Placeholder

Seifuku

Rp 250,000.00

Further information and order
SMS/ Wa /line : 0857-9471-8055
Pembayaran dilakukan melalui Rekening
-BCA
-MANDIRI
-BRI

klik tombol dibawah untuk transaksi  via tokopedia
buynow

Categories: , . Tags: , , , .

Product Description

The Japanese school uniform is modeled on European-style naval uniforms and was first used in Japan in the late 19th century. Today, school uniforms are common in many of the Japanese public and private school systems. The Japanese word for this type of uniform is seifuku (制服)

The Japanese junior- and senior-high-school uniform traditionally consists of a military style uniform for boys and a sailor outfit for girls. These uniforms are based on Meiji era formal military dress, themselves modeled on European-style naval uniforms. The sailor outfits replace the undivided hakama (andon bakama 行灯袴) designed by Utako Shimoda between 1920 and 1930.[2] While this style of uniform is still in use, many schools have moved to more Western-pattern parochial school uniform styles. These uniforms consist of a white shirt, tie, blazer with school crest, and tailored trousers (often not of the same color as the blazer) for boys and a white blouse, tie, blazer with school crest, and tartan culottes or skirt for girls.

Regardless of what type of uniform any particular school assigns its students, all schools have a summer version of the uniform (usually consisting of just a white dress shirt and the uniform slacks for boys and a reduced-weight traditional uniform or blouse and tartan skirt with tie for girls) and a sports-activity uniform (a polyester track suit for year-round use and a T-shirt and short pants for summer activities). Depending on the discipline level of any particular school, students may often wear different seasonal and activity uniforms within the same classroom during the day. Individual students may attempt to subvert the system of uniforms by wearing their uniforms incorrectly or by adding prohibited elements such as large loose socks or badges. Girls may shorten their skirts, permanently or by wrapping up the top to decrease length; boys may wear trousers about the hips, omit ties, or keep their shirts unbuttoned.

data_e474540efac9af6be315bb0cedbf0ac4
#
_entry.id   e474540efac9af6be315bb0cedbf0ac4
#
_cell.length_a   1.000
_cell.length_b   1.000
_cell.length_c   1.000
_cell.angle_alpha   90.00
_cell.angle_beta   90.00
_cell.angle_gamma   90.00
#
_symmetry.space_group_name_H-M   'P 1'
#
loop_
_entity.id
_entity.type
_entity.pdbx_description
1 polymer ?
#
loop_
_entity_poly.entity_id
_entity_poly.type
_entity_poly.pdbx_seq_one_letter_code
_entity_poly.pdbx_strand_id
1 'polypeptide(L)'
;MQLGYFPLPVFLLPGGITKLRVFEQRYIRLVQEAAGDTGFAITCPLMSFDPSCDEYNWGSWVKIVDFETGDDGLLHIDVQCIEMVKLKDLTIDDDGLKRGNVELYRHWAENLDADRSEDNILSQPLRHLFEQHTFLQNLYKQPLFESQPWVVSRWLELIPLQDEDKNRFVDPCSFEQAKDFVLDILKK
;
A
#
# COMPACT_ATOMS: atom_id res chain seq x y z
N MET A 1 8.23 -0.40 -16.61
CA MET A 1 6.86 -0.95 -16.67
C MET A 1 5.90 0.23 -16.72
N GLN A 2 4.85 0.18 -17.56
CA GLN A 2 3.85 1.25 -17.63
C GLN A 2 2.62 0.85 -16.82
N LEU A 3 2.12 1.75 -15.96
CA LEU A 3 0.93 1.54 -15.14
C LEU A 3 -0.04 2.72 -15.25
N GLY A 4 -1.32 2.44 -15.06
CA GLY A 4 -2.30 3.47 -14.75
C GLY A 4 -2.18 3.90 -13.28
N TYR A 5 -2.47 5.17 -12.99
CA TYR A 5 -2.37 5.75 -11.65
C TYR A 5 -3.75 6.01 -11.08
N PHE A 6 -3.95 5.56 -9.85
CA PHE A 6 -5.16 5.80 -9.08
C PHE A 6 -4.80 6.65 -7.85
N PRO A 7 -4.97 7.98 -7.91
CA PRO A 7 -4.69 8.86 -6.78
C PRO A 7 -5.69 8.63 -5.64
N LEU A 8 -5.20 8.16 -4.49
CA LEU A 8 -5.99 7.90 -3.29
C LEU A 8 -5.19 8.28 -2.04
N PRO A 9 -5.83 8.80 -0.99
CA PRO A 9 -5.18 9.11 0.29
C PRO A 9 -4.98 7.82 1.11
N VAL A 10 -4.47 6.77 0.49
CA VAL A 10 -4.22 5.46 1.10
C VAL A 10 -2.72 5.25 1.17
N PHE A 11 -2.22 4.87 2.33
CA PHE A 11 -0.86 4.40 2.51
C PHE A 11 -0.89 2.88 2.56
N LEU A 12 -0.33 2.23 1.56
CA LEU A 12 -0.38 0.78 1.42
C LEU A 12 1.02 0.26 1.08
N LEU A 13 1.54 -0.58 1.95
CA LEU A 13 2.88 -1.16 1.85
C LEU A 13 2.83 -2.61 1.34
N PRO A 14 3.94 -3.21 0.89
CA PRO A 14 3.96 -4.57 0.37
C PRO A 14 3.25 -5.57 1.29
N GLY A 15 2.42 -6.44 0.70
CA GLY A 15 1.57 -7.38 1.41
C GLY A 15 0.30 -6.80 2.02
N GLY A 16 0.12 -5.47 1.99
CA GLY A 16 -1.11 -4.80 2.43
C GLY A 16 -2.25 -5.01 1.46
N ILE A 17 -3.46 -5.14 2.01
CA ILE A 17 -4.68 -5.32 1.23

Since some schools do not have sex-segregated changing- or locker-rooms, students may change for sporting activities in their classrooms. As a result, such students may wear their sports uniforms under their classroom uniforms. Certain schools also regulate student hairstyles, footwear, and book bags; but these particular rules are usually adhered to only on special occasions, such as trimester opening and closing ceremonies and school photo days.

It is normal for uniforms to be worn outside of school areas, however this is going out of fashion and many students wear a casual dress.[3] While not many public elementary schools in Japan require uniforms, many private schools and public schools run by the central government still do so.